3:47 PM PT: IA-Gov: PPP's also out with the gubernatorial portion of their new Iowa poll, and it looks like GOP Gov. Terry Branstad is in pretty decent, but definitely not dominant, shape for re-election—if he chooses to run again. Branstad's job approvals are a mediocre 45-44, but he hasn't announced whether he'll seek another four years in office, which would be his sixth (non-consecutive) term. Here's how he fares against an array of potential contenders, some plausible, some very unlikely:

• 50-40 vs. ex-Gov. Chet Culver

• 48-33 vs. state Sen. Jack Hatch

• 47-31 vs. Democratic Party chair Tyler Olson

• 47-46 vs. ex-Gov. Tom Vilsack

• 47-41 vs. Rep. Bruce Braley

• 48-38 vs. Rep. Dave Loebsack

Only the first three names on this list really appear to be possible candidates, but the one thing that gives me hope is that Branstad clocks in at 47-48 percent against everyone but Culver, whose favorability rating is a very poor 34-36. Culver's been talking comeback against the guy who beat him two years ago, but I suspect Democrats would be better off with someone else. If some, and if Team Blue's standard-bearer can actually raise some money, this race could be competitive—though Dems' best hope is almost certainly for Branstad to retire a second time.

3:52 PM PT: NYC Mayor: Jesus, Dean Skelos is full of it. Begged by New York City election officials to move the city's primaries from September to June to give them more time to prepare for inevitable runoffs and the general, the GOP's state Senate leader has told them to bugger off. Amazingly, Skelos claims that a June primary would "negatively impact the end of the legislative session" (in the Daily News's phrasing), which is an insane lump of bullshit seeing as we're talking about primaries for municipal office, not the legislature. What a crock.

4:06 PM PT: GA-12: In a piece that's mostly about whether Dem Rep. John Barrow might run for Senate, Roll Call's Joshua Miller also briefly runs through the names a few potential Republicans who could challenge Barrow for re-election next year (or make a bid for his seat if it's open). Miller mentions 2010 candidates Rick Allen and Wright McLeod, as well as state Sen. Tommie Williams, but adds that August Mayor Deke Copenhaver says he has no interest in running.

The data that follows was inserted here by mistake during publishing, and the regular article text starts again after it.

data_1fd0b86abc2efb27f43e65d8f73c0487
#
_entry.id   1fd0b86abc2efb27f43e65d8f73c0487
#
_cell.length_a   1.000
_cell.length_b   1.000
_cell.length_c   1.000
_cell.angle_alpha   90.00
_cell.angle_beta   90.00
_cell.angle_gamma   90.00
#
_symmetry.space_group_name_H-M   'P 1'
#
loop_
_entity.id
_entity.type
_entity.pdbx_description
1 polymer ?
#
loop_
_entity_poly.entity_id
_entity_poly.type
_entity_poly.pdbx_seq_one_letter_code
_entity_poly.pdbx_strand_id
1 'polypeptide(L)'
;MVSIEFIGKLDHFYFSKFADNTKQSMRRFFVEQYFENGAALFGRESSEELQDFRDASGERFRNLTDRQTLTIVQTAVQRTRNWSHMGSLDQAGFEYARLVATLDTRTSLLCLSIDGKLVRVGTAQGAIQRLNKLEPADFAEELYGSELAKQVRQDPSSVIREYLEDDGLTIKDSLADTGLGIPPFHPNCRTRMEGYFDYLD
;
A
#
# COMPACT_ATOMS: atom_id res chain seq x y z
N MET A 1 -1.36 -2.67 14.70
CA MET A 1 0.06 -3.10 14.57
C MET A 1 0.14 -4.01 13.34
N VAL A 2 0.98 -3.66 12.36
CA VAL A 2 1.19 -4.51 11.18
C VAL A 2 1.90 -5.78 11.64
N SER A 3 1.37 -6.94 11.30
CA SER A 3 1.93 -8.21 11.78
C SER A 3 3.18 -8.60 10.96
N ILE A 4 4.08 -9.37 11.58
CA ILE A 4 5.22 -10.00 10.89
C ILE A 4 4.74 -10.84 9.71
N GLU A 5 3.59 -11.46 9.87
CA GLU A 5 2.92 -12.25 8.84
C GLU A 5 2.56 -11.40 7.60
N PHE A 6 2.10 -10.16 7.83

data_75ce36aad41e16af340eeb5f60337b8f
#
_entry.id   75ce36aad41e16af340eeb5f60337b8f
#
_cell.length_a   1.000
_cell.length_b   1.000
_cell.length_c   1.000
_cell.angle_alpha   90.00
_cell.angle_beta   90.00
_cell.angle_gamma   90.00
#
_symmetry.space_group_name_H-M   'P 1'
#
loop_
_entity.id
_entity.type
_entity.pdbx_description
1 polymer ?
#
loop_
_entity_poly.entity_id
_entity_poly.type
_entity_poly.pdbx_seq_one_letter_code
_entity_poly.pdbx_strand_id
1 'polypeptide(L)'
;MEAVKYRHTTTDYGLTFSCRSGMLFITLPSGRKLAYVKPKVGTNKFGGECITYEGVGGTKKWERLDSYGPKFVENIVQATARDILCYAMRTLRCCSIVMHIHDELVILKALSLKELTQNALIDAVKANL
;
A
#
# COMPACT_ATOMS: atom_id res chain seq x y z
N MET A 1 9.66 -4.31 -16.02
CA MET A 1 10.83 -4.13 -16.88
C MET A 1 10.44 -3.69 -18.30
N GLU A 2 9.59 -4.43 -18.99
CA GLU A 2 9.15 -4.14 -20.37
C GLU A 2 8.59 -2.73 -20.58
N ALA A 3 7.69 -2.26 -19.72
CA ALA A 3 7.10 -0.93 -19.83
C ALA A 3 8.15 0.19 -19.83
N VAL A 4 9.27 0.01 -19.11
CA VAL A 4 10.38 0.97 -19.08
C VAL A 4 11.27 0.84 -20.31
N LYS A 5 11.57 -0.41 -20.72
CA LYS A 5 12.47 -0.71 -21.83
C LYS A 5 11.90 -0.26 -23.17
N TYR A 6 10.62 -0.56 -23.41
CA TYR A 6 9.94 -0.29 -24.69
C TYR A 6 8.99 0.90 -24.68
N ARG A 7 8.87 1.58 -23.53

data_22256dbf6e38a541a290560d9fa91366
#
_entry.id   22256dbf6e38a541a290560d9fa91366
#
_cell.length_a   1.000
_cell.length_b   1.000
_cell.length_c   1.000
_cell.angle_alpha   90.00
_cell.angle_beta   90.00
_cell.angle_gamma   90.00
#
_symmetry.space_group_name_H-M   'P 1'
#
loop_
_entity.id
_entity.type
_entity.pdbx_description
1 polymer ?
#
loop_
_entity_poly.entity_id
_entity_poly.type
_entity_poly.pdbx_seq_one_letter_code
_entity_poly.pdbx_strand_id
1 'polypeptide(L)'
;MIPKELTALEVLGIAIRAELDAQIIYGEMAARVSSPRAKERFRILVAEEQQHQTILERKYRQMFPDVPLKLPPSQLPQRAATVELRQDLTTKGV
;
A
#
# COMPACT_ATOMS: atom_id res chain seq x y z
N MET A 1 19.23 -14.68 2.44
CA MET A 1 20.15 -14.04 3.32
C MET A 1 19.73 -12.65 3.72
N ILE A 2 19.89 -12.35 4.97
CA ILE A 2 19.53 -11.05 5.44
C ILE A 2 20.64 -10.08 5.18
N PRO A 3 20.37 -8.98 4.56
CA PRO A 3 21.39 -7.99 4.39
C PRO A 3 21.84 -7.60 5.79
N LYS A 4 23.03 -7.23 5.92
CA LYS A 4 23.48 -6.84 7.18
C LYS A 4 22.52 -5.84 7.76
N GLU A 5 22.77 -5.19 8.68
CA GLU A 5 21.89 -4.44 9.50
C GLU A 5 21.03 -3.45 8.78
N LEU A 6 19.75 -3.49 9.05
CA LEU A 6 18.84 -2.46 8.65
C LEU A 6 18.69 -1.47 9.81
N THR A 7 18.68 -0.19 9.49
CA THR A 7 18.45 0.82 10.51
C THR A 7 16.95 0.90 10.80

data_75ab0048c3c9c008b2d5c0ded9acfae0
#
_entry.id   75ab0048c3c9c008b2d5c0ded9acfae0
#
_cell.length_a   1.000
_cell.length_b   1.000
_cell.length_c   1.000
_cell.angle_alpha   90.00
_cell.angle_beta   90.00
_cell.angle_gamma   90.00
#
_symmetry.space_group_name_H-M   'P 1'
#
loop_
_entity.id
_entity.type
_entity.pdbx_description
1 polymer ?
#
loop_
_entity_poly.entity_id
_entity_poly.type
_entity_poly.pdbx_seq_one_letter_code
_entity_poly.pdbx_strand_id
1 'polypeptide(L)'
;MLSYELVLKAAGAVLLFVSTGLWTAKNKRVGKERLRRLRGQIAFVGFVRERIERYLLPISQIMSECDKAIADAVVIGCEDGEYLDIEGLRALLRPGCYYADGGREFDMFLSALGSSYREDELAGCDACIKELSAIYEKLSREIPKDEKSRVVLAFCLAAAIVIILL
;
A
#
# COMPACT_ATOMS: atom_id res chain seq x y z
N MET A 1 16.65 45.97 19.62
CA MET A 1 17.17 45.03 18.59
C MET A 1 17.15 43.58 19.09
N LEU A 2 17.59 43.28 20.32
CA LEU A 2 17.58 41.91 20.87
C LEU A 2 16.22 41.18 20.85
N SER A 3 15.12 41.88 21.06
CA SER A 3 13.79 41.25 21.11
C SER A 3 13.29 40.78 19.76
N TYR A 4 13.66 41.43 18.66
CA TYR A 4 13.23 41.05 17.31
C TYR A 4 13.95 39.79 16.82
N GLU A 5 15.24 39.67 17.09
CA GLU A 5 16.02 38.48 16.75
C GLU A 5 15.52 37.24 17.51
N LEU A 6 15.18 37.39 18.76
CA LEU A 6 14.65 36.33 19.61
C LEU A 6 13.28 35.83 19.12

4:12 PM PT: In an aside, Roll Call mentions two possible Republicans who could seek to replace Broun: state Sen. Bill Cowsert and ex-Rep. Mac Collins. Collins actually considered a challenge to Broun last cycle, but the Club for Growth warned him off; with an open seat, he might be eager to jump back in.

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Comment Preferences

  •  Tip Jar (10+ / 0-)

    Get the Daily Kos Elections Digest in your inbox every weekday. Sign up here.

    by David Nir on Wed Feb 06, 2013 at 06:00:10 AM PST

  •  The excellent news this morning (13+ / 0-)

    is that Obama isn't again pointlessly raiding the Senate of more popular incumbents by appointing Tom Udall as Secretary of the Interior.

    http://www.washingtonpost.com/...

    Sally Jewell is an interesting choice. I'm glad, on one hand, to see at least one prominent woman appointed to Obama's 2nd term cabinet. And I also, despite myself, like the fact Obama has broken the mold of the Interior position as where western politicians get sent to end their political careers.

    But I also have my doubts an outsider will be able to deal with the administrative nature of a government bureaucracy. In any case, she should get through the Senate just fine, and she seems if anything more conservationally minded than Salazar, and perhaps better at selling those kinds of initiatives than him.

    So what's left to fill now? Obama had a pretty huge number of vacancies come up, and I really think he should have had one more with Eric Holder.